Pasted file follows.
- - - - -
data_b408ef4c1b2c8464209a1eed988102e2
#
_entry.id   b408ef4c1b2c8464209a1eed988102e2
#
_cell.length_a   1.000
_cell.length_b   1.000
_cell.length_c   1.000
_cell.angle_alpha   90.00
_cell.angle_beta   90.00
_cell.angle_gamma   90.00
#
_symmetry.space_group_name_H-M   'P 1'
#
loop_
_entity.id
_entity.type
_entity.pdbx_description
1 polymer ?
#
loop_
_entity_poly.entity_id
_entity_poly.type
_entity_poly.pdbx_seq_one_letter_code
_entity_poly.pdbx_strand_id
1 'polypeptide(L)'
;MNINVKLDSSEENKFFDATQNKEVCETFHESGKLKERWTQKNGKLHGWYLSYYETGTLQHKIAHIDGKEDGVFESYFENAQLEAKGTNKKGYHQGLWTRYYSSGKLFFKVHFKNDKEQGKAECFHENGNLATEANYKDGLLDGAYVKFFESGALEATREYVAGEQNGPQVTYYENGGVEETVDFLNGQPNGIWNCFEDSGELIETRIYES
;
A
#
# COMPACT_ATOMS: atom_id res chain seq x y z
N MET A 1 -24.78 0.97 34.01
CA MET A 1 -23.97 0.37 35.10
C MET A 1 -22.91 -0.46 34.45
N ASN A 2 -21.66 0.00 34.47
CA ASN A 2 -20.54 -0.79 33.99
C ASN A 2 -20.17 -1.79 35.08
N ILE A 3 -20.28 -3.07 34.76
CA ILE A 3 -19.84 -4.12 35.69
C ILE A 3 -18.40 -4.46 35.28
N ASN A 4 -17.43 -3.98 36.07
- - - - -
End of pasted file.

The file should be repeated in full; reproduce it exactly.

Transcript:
data_b408ef4c1b2c8464209a1eed988102e2
#
_entry.id   b408ef4c1b2c8464209a1eed988102e2
#
_cell.length_a   1.000
_cell.length_b   1.000
_cell.length_c   1.000
_cell.angle_alpha   90.00
_cell.angle_beta   90.00
_cell.angle_gamma   90.00
#
_symmetry.space_group_name_H-M   'P 1'
#
loop_
_entity.id
_entity.type
_entity.pdbx_description
1 polymer ?
#
loop_
_entity_poly.entity_id
_entity_poly.type
_entity_poly.pdbx_seq_one_letter_code
_entity_poly.pdbx_strand_id
1 'polypeptide(L)'
;MNINVKLDSSEENKFFDATQNKEVCETFHESGKLKERWTQKNGKLHGWYLSYYETGTLQHKIAHIDGKEDGVFESYFENAQLEAKGTNKKGYHQGLWTRYYSSGKLFFKVHFKNDKEQGKAECFHENGNLATEANYKDGLLDGAYVKFFESGALEATREYVAGEQNGPQVTYYENGGVEETVDFLNGQPNGIWNCFEDSGELIETRIYES
;
A
#
# COMPACT_ATOMS: atom_id res chain seq x y z
N MET A 1 -24.78 0.97 34.01
CA MET A 1 -23.97 0.37 35.10
C MET A 1 -22.91 -0.46 34.45
N ASN A 2 -21.66 0.00 34.47
CA ASN A 2 -20.54 -0.79 33.99
C ASN A 2 -20.17 -1.79 35.08
N ILE A 3 -20.28 -3.07 34.76
CA ILE A 3 -19.84 -4.12 35.69
C ILE A 3 -18.40 -4.46 35.28
N ASN A 4 -17.43 -3.98 36.07